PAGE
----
Assembly members are being given details and chance to quiz the Education Minister Leighton Andrews this afternoon (Tuesday) about his new bill.
It's the first Education bill under the new lawmaking powers granted to the Assembly following last year's referendum and one of the earliest bills of any kind.
Many aspects have already been reported, but Government officials have drawn my attention to three main effects they think it'll have:
- Boosting schools' standards by making the law clearer about when the minister and local authorities can intervene.
- Improving schools by giving the minister strong new powers to tell all schools in Wales the best way to improve through 'statutory guidance.'
- Making it easier for councils to re-organise schools by giving them ALL responsibility for mergers and closures apart from where over-16s are involved.
WHO CAN INTERVENE AND WHEN?
In the first area, there have been some concerns from teaching unions and opposition parties that the bill would give the green light for local authorities to intervene in schools without full knowledge of local conditions.
Officials say that confusion over the legislation as it stands currently has put off councils from using intervention powers they have now. This they say would clarify those powers, making schools more responsive to direction from local authorities.
GIVING GUIDANCE OR IMPOSING TEACHING METHODS?
The idea behind giving the minister power to create 'statutory guidance' is this: individual schools often come up with a very good way of improving what they do - say with an innovative reading scheme - but schools generally aren't very good at sharing those ideas.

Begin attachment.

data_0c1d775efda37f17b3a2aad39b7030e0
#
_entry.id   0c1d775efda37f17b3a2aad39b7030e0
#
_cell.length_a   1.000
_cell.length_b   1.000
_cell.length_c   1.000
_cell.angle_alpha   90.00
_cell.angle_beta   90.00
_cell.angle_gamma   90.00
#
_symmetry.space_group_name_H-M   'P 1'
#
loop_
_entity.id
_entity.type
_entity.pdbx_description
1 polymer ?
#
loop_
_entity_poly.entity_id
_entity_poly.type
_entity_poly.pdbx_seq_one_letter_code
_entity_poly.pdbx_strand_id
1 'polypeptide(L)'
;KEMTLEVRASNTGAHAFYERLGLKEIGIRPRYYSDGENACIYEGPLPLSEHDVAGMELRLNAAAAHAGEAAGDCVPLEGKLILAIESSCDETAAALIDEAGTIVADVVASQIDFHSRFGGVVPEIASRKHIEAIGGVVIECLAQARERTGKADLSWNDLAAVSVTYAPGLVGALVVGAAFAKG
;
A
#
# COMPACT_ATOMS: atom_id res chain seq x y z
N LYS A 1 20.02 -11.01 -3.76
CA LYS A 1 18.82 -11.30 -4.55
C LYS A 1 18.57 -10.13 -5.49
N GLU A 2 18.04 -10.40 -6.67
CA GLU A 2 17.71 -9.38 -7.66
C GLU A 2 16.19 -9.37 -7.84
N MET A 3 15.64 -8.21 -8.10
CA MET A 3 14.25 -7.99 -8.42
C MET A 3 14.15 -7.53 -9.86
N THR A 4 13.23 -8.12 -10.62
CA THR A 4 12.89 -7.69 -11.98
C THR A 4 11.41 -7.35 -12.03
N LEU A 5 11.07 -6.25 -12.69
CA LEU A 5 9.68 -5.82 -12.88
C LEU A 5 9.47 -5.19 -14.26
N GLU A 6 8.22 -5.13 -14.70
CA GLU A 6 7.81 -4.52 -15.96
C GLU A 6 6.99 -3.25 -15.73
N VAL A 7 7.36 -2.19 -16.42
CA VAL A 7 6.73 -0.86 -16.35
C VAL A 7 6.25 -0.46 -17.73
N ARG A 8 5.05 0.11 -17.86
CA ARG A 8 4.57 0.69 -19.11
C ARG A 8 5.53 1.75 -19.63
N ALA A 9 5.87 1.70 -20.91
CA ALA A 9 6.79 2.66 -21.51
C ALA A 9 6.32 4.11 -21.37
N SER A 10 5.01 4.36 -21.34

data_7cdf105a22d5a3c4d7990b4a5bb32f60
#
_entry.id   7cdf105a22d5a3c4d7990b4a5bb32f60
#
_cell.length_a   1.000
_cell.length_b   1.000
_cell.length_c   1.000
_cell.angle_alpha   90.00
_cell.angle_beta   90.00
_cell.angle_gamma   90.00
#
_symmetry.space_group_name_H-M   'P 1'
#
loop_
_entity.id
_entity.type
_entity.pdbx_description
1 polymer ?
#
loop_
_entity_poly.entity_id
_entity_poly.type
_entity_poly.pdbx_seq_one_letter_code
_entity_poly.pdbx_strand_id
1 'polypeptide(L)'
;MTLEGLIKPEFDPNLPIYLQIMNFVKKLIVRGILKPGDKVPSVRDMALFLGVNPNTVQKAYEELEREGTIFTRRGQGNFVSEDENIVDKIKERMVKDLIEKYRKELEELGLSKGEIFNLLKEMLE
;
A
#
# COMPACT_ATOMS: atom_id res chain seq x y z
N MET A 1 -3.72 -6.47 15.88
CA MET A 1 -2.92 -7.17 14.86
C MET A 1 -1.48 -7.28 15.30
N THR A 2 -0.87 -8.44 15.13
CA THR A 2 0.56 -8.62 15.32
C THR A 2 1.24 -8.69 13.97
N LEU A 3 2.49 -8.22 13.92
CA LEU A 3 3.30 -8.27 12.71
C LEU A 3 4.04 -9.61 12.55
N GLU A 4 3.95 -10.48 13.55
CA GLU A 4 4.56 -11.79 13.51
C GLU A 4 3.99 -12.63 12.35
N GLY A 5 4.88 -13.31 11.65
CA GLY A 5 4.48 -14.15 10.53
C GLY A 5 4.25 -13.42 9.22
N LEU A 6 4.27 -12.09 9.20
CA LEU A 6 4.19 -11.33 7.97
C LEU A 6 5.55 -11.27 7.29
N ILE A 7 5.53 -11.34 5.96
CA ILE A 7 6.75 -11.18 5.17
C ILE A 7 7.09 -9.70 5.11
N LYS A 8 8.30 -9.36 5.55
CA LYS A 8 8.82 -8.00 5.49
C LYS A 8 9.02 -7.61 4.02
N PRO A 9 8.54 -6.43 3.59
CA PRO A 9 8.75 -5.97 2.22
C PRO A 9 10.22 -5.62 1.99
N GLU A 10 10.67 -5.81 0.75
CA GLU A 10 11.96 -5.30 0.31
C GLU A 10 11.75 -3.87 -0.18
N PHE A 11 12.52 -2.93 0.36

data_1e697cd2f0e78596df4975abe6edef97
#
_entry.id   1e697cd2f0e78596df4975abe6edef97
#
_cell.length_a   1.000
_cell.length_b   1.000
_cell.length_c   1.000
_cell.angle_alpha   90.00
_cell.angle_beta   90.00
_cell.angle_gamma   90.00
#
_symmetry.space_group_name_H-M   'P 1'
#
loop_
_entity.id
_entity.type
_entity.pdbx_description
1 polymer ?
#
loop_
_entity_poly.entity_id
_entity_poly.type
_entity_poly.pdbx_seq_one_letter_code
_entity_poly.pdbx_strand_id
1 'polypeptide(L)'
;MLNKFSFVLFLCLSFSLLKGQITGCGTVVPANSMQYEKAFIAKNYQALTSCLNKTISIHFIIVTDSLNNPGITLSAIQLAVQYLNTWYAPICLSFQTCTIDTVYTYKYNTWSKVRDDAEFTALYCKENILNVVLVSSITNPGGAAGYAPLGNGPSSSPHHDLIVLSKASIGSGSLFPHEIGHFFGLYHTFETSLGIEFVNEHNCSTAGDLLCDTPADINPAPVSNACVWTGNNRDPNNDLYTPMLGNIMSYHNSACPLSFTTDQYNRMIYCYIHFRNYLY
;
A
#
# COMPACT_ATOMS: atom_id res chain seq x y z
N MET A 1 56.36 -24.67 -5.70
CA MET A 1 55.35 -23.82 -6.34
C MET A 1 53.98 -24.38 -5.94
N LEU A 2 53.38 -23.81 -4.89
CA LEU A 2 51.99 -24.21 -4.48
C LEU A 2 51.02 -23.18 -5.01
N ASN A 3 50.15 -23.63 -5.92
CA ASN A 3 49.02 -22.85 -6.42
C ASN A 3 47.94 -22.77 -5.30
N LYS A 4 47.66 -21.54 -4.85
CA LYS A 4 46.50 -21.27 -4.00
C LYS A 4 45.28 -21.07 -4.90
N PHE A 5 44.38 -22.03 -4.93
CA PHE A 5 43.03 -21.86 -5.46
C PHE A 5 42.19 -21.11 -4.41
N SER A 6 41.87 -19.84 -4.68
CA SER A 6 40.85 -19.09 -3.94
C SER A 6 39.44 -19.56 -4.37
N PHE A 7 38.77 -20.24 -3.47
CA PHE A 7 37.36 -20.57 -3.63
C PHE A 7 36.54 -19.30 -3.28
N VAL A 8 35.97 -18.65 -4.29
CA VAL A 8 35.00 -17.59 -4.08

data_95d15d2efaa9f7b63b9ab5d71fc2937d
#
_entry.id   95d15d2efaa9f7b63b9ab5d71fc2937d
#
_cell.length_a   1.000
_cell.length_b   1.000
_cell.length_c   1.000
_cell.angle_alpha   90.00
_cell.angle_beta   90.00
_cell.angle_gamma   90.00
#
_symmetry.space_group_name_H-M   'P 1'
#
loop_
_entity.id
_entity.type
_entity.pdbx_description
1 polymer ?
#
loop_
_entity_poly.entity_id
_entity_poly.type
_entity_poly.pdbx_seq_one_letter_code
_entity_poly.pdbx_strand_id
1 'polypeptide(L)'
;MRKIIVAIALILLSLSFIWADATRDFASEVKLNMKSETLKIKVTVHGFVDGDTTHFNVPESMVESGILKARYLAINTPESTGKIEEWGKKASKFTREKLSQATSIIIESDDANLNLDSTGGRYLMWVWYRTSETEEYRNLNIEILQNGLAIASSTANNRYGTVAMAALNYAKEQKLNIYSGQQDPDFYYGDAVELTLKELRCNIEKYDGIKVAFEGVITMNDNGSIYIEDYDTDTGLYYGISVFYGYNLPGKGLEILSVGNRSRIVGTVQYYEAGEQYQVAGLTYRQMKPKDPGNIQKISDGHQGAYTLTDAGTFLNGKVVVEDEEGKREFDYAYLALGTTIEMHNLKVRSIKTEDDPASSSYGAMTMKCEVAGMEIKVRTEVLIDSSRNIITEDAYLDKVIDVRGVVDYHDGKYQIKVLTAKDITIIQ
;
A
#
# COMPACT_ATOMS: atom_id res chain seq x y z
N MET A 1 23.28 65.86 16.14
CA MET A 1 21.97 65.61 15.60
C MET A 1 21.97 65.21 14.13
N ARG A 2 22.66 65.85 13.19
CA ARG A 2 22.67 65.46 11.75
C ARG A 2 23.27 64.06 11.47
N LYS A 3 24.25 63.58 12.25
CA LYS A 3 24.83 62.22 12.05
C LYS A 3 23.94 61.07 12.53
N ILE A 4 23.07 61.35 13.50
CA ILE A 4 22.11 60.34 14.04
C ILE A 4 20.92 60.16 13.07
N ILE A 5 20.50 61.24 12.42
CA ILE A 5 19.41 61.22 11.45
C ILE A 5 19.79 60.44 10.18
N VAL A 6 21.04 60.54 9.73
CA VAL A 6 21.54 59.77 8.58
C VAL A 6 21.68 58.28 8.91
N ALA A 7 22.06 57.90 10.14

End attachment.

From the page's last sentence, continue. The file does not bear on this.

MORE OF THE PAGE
This part of the bill would mean the minister could direct schools across Wales to follow those examples of 'best practice.'
Officials say they'd expect these ideas to bubble up from schools to local authorities to the minister, but schools who ignored such directions from the minister would have to demonstrate with evidence WHY they are doing so and would face sanctions if they failed to prove their arguments.
It's also not clear what would stop a determined Education Minister from imposing a controversial way of working on schools, for instance the phonics method of teaching reading or something like creationism.
Unlikely say the officials as any schemes would have to be backed by evidence.
FASTER RE-ORGANISATION OR PASSING THE BUCK?
This part of the bill gives power AWAY from the minister and TO local authorities although it may be one power that neither would actually want.
Currently any objection to a school merger or closure starts a process which can take months and involve the minister.
Under the proposals local authorities will have sole responsibility for deciding how schools are organised apart from where post-16 students are affected. The minister will not be involved.
So who can angry parents appeal to? New panels will be set up called 'Independent Local Determination Panels' made up of councillors and/or lay appointees.
Councillors appointed to these panels must be 'disinterested' - in other words be seen to have no party or other motivation for not being impartial. If there are no 'disinterested' councillors available then those from a neighbouring authority or lay members can be appointed.
Failing that parents can appeal to the Ombudsman, but as far as government officials understand, there'll be no recourse to the Minister.
The aim is to speed up re-organisations so that they don't get bogged down in the sort of objections and political wrangling seen in recent bitter controversies.